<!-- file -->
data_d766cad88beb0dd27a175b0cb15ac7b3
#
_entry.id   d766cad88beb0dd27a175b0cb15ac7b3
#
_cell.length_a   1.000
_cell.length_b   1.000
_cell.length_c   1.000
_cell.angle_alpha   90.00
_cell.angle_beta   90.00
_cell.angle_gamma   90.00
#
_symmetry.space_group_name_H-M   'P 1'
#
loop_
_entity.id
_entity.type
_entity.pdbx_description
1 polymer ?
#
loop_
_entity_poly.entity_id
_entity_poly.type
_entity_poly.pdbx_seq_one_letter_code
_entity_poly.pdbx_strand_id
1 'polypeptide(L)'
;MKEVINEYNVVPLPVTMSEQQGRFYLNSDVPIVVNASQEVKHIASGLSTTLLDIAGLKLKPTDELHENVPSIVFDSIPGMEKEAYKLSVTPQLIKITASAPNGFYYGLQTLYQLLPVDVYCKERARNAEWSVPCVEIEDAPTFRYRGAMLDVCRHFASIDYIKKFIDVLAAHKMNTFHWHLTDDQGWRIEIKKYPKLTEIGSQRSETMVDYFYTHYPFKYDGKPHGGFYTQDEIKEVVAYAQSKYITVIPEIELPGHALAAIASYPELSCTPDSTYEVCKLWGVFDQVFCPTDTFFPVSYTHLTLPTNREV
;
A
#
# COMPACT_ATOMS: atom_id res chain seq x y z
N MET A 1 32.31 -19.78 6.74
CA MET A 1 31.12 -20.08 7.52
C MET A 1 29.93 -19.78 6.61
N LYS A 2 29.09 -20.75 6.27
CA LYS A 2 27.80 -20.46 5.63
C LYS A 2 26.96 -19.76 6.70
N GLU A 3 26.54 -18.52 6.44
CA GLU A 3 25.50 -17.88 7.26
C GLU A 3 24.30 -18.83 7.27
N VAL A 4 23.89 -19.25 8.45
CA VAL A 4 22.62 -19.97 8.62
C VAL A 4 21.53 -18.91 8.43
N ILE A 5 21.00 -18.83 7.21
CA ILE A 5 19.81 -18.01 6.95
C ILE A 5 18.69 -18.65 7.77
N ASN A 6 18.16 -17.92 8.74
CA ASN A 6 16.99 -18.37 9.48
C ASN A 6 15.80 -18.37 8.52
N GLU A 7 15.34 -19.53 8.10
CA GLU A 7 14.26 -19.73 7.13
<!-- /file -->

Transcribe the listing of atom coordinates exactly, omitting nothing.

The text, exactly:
data_d766cad88beb0dd27a175b0cb15ac7b3
#
_entry.id   d766cad88beb0dd27a175b0cb15ac7b3
#
_cell.length_a   1.000
_cell.length_b   1.000
_cell.length_c   1.000
_cell.angle_alpha   90.00
_cell.angle_beta   90.00
_cell.angle_gamma   90.00
#
_symmetry.space_group_name_H-M   'P 1'
#
loop_
_entity.id
_entity.type
_entity.pdbx_description
1 polymer ?
#
loop_
_entity_poly.entity_id
_entity_poly.type
_entity_poly.pdbx_seq_one_letter_code
_entity_poly.pdbx_strand_id
1 'polypeptide(L)'
;MKEVINEYNVVPLPVTMSEQQGRFYLNSDVPIVVNASQEVKHIASGLSTTLLDIAGLKLKPTDELHENVPSIVFDSIPGMEKEAYKLSVTPQLIKITASAPNGFYYGLQTLYQLLPVDVYCKERARNAEWSVPCVEIEDAPTFRYRGAMLDVCRHFASIDYIKKFIDVLAAHKMNTFHWHLTDDQGWRIEIKKYPKLTEIGSQRSETMVDYFYTHYPFKYDGKPHGGFYTQDEIKEVVAYAQSKYITVIPEIELPGHALAAIASYPELSCTPDSTYEVCKLWGVFDQVFCPTDTFFPVSYTHLTLPTNREV
;
A
#
# COMPACT_ATOMS: atom_id res chain seq x y z
N MET A 1 32.31 -19.78 6.74
CA MET A 1 31.12 -20.08 7.52
C MET A 1 29.93 -19.78 6.61
N LYS A 2 29.09 -20.75 6.27
CA LYS A 2 27.80 -20.46 5.63
C LYS A 2 26.96 -19.76 6.70
N GLU A 3 26.54 -18.52 6.44
CA GLU A 3 25.50 -17.88 7.26
C GLU A 3 24.30 -18.83 7.27
N VAL A 4 23.89 -19.25 8.45
CA VAL A 4 22.62 -19.97 8.62
C VAL A 4 21.53 -18.91 8.43
N ILE A 5 21.00 -18.83 7.21
CA ILE A 5 19.81 -18.01 6.95
C ILE A 5 18.69 -18.65 7.77
N ASN A 6 18.16 -17.92 8.74
CA ASN A 6 16.99 -18.37 9.48
C ASN A 6 15.80 -18.37 8.52
N GLU A 7 15.34 -19.53 8.10
CA GLU A 7 14.26 -19.73 7.13